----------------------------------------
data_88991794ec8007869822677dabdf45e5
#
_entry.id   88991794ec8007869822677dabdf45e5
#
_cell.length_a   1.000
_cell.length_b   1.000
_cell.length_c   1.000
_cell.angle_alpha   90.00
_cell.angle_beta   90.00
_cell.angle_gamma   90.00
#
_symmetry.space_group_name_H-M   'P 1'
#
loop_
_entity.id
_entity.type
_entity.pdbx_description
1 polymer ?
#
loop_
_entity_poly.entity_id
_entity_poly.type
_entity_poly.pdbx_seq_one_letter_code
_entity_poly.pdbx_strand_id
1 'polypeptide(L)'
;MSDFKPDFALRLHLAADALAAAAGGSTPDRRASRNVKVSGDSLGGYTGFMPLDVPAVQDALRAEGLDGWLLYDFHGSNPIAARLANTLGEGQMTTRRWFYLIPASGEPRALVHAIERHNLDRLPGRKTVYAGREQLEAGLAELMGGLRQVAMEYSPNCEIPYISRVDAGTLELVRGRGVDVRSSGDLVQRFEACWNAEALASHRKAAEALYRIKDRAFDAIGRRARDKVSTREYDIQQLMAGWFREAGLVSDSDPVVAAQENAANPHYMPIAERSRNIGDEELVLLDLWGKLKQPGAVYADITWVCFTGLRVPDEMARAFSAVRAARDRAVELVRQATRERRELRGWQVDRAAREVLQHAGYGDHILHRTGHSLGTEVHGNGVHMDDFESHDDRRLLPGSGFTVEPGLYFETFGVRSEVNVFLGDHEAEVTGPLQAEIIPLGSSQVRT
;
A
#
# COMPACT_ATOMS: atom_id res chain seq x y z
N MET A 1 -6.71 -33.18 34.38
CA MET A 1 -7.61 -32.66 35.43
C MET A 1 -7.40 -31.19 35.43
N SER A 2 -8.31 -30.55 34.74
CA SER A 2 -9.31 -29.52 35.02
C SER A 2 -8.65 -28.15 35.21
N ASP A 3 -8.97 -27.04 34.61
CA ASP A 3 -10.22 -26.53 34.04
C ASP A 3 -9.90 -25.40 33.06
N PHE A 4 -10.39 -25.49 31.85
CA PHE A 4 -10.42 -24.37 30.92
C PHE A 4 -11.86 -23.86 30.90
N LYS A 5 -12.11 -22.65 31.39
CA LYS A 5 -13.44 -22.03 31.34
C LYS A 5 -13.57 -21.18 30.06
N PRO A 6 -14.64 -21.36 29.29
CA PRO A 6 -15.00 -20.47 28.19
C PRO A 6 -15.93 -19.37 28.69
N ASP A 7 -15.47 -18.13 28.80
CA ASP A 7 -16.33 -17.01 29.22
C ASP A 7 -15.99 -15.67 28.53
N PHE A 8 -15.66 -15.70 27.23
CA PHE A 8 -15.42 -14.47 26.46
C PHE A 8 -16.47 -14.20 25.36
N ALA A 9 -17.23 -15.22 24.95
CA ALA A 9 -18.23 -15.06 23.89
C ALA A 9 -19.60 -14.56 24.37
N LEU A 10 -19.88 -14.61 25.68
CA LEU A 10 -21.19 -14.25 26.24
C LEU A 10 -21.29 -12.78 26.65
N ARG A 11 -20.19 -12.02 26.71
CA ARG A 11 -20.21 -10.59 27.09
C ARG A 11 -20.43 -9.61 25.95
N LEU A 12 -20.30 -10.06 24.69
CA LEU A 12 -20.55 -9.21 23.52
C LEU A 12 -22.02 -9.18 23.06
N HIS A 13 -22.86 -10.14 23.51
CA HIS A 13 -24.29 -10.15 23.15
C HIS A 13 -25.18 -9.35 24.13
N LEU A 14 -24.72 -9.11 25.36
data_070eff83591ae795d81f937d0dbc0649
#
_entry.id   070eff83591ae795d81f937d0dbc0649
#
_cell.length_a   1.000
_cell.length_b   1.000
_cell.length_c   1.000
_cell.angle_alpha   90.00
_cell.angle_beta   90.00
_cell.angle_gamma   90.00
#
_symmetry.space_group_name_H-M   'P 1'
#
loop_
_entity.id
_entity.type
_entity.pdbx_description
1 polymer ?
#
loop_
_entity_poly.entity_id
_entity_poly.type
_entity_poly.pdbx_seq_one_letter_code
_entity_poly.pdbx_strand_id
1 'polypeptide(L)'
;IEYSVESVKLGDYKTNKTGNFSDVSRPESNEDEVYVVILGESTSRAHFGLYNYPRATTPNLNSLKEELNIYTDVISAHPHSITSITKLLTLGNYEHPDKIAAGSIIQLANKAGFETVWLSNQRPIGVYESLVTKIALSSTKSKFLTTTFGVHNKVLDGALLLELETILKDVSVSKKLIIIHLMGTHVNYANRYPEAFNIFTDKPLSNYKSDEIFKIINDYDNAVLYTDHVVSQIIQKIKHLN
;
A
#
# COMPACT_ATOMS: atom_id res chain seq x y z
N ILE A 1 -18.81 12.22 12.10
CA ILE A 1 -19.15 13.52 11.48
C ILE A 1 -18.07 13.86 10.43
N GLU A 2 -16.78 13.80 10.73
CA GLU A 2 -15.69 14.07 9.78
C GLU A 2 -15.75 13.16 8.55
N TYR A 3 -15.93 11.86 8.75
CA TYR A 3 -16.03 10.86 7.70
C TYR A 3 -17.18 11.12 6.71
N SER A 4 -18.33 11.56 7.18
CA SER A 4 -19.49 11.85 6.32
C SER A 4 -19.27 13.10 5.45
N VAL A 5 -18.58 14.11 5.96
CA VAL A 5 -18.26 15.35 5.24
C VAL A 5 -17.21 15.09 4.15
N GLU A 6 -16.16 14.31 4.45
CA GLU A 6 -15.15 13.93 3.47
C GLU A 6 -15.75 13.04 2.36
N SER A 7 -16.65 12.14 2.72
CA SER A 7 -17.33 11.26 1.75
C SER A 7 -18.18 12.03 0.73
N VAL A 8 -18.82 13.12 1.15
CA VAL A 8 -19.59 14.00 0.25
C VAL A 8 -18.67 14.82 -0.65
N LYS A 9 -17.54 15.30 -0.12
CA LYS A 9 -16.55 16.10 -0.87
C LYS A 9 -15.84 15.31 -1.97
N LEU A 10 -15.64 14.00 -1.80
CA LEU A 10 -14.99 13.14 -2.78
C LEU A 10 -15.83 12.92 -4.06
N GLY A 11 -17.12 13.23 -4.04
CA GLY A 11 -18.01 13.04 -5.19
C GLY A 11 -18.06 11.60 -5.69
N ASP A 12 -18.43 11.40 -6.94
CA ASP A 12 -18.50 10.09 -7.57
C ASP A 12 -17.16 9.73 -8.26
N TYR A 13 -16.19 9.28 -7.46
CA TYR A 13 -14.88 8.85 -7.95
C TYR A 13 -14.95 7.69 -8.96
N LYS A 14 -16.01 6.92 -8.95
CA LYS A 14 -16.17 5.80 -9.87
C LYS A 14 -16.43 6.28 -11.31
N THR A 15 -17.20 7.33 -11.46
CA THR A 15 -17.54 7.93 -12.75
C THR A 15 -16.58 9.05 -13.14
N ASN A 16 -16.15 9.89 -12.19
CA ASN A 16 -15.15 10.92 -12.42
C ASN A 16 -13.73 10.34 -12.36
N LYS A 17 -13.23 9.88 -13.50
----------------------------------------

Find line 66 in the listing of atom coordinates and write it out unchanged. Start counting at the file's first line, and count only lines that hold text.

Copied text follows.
C LEU A 12 -22.02 -9.18 23.06